Amanda Gray | August 3, 2019
Though Vampiro’s name might bring about images of vampires, the medical device’s purpose means less operating room time and fewer surgical site infections for patients.
But, like vampires, Vampiro is designed for sucking blood — as well as other bodily fluids during laparoscopic surgery.
Thanks to Notre Dame Law School’s Intellectual Property and Entrepreneurship Clinic, the father-daughter team behind Vampiro was able to obtain a patent and get the device out on the market, helping surgeons work with patients across the country.
Notre Dame alumnus Steven Santanello ’77, who is a surgeon in Ohio, invented Vampiro. The idea came to him during a 2 a.m. appendectomy he was performing. The procedure was complex and resulted in a large amount of fluid in the patient’s body cavity, which has the potential to cause post-surgery complications for patients.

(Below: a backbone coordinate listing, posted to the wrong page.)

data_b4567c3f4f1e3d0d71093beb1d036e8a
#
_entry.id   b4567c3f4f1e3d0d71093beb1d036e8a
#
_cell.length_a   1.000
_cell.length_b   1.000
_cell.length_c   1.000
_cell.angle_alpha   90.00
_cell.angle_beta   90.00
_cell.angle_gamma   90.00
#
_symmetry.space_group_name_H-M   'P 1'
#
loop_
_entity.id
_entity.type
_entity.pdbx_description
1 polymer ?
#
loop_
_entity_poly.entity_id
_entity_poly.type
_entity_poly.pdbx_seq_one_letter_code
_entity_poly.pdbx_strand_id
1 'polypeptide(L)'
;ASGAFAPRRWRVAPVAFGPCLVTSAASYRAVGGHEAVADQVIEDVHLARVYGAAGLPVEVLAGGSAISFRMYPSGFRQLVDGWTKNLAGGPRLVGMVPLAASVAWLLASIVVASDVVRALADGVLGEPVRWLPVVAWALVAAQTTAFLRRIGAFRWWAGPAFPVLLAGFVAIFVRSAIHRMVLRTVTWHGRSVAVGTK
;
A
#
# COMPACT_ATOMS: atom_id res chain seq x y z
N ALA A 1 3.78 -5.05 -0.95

Dr. Santanello developed the device with his daughter Abbey Santanello ’15, ’16 M.S., who worked on the project while earning her master’s degree through Notre Dame’s ESTEEM program. She explained that there is nothing else quite like Vampiro on the market, in terms of suction of this type for laparoscopic surgery. Vampiro — named after the Italian word for “vampire,” as the Santanellos are Italian-American — is meant to provide “poole suction,” or suction of larger amounts of blood and bodily fluids that “spot suction” tools can’t handle. This can help mitigate the need for a surgeon to open up a laparoscopic patient if something happens during surgery resulting in a larger amount of fluid, she explained.
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